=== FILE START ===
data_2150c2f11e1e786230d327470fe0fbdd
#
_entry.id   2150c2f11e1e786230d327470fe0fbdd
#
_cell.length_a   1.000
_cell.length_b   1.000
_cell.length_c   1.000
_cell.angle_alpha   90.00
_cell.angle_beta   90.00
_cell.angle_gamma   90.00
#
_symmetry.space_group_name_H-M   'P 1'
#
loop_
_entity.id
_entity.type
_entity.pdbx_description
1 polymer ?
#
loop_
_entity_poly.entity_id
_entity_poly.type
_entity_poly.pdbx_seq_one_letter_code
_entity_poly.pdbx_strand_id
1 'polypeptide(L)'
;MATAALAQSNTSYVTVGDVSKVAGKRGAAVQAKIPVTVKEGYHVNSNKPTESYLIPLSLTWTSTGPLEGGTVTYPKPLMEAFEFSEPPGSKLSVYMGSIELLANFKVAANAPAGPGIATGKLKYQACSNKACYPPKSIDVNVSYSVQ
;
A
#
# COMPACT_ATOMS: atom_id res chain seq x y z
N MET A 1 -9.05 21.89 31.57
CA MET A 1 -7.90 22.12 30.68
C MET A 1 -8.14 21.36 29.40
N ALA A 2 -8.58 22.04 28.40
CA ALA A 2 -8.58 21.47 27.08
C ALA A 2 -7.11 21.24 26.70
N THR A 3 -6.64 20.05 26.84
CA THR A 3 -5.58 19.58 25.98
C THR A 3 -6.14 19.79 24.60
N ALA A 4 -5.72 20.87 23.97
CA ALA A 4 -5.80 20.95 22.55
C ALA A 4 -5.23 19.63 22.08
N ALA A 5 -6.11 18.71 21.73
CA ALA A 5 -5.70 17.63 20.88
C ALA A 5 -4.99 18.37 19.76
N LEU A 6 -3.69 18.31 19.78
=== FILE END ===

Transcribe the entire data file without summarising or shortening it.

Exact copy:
data_2150c2f11e1e786230d327470fe0fbdd
#
_entry.id   2150c2f11e1e786230d327470fe0fbdd
#
_cell.length_a   1.000
_cell.length_b   1.000
_cell.length_c   1.000
_cell.angle_alpha   90.00
_cell.angle_beta   90.00
_cell.angle_gamma   90.00
#
_symmetry.space_group_name_H-M   'P 1'
#
loop_
_entity.id
_entity.type
_entity.pdbx_description
1 polymer ?
#
loop_
_entity_poly.entity_id
_entity_poly.type
_entity_poly.pdbx_seq_one_letter_code
_entity_poly.pdbx_strand_id
1 'polypeptide(L)'
;MATAALAQSNTSYVTVGDVSKVAGKRGAAVQAKIPVTVKEGYHVNSNKPTESYLIPLSLTWTSTGPLEGGTVTYPKPLMEAFEFSEPPGSKLSVYMGSIELLANFKVAANAPAGPGIATGKLKYQACSNKACYPPKSIDVNVSYSVQ
;
A
#
# COMPACT_ATOMS: atom_id res chain seq x y z
N MET A 1 -9.05 21.89 31.57
CA MET A 1 -7.90 22.12 30.68
C MET A 1 -8.14 21.36 29.40
N ALA A 2 -8.58 22.04 28.40
CA ALA A 2 -8.58 21.47 27.08
C ALA A 2 -7.11 21.24 26.70
N THR A 3 -6.64 20.05 26.84
CA THR A 3 -5.58 19.58 25.98
C THR A 3 -6.14 19.79 24.60
N ALA A 4 -5.72 20.87 23.97
CA ALA A 4 -5.80 20.95 22.55
C ALA A 4 -5.23 19.63 22.08
N ALA A 5 -6.11 18.71 21.73
CA ALA A 5 -5.70 17.63 20.88
C ALA A 5 -4.99 18.37 19.76
N LEU A 6 -3.69 18.31 19.78